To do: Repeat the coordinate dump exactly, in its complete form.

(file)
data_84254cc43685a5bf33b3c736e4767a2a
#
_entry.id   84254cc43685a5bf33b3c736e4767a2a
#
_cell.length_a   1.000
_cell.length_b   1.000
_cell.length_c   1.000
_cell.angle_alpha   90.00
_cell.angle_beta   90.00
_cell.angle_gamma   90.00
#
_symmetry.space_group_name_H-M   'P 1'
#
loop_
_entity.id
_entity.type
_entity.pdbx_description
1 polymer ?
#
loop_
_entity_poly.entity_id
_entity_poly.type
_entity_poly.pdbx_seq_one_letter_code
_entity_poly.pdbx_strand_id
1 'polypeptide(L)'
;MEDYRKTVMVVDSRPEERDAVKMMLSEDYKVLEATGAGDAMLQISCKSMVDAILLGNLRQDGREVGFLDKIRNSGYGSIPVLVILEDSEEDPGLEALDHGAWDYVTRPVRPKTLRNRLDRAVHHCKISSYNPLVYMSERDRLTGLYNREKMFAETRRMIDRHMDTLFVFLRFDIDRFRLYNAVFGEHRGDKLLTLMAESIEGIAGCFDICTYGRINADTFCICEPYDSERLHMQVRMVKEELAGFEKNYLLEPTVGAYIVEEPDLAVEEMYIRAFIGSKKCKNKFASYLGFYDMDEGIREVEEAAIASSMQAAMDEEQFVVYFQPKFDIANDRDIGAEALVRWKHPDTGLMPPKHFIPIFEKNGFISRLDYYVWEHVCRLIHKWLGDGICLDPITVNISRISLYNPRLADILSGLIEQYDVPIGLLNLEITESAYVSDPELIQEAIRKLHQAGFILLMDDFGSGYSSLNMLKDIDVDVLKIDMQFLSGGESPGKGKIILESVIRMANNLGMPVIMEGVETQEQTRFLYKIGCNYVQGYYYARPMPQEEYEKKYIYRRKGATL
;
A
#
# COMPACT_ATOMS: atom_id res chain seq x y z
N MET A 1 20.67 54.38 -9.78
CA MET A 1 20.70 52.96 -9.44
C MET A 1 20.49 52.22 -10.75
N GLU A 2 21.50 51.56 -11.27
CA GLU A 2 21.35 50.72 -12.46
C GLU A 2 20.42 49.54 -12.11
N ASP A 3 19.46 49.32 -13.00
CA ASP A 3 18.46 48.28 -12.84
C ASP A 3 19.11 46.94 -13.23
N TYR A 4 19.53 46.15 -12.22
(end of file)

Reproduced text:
data_84254cc43685a5bf33b3c736e4767a2a
#
_entry.id   84254cc43685a5bf33b3c736e4767a2a
#
_cell.length_a   1.000
_cell.length_b   1.000
_cell.length_c   1.000
_cell.angle_alpha   90.00
_cell.angle_beta   90.00
_cell.angle_gamma   90.00
#
_symmetry.space_group_name_H-M   'P 1'
#
loop_
_entity.id
_entity.type
_entity.pdbx_description
1 polymer ?
#
loop_
_entity_poly.entity_id
_entity_poly.type
_entity_poly.pdbx_seq_one_letter_code
_entity_poly.pdbx_strand_id
1 'polypeptide(L)'
;MEDYRKTVMVVDSRPEERDAVKMMLSEDYKVLEATGAGDAMLQISCKSMVDAILLGNLRQDGREVGFLDKIRNSGYGSIPVLVILEDSEEDPGLEALDHGAWDYVTRPVRPKTLRNRLDRAVHHCKISSYNPLVYMSERDRLTGLYNREKMFAETRRMIDRHMDTLFVFLRFDIDRFRLYNAVFGEHRGDKLLTLMAESIEGIAGCFDICTYGRINADTFCICEPYDSERLHMQVRMVKEELAGFEKNYLLEPTVGAYIVEEPDLAVEEMYIRAFIGSKKCKNKFASYLGFYDMDEGIREVEEAAIASSMQAAMDEEQFVVYFQPKFDIANDRDIGAEALVRWKHPDTGLMPPKHFIPIFEKNGFISRLDYYVWEHVCRLIHKWLGDGICLDPITVNISRISLYNPRLADILSGLIEQYDVPIGLLNLEITESAYVSDPELIQEAIRKLHQAGFILLMDDFGSGYSSLNMLKDIDVDVLKIDMQFLSGGESPGKGKIILESVIRMANNLGMPVIMEGVETQEQTRFLYKIGCNYVQGYYYARPMPQEEYEKKYIYRRKGATL
;
A
#
# COMPACT_ATOMS: atom_id res chain seq x y z
N MET A 1 20.67 54.38 -9.78
CA MET A 1 20.70 52.96 -9.44
C MET A 1 20.49 52.22 -10.75
N GLU A 2 21.50 51.56 -11.27
CA GLU A 2 21.35 50.72 -12.46
C GLU A 2 20.42 49.54 -12.11
N ASP A 3 19.46 49.32 -13.00
CA ASP A 3 18.46 48.28 -12.84
C ASP A 3 19.11 46.94 -13.23
N TYR A 4 19.53 46.15 -12.22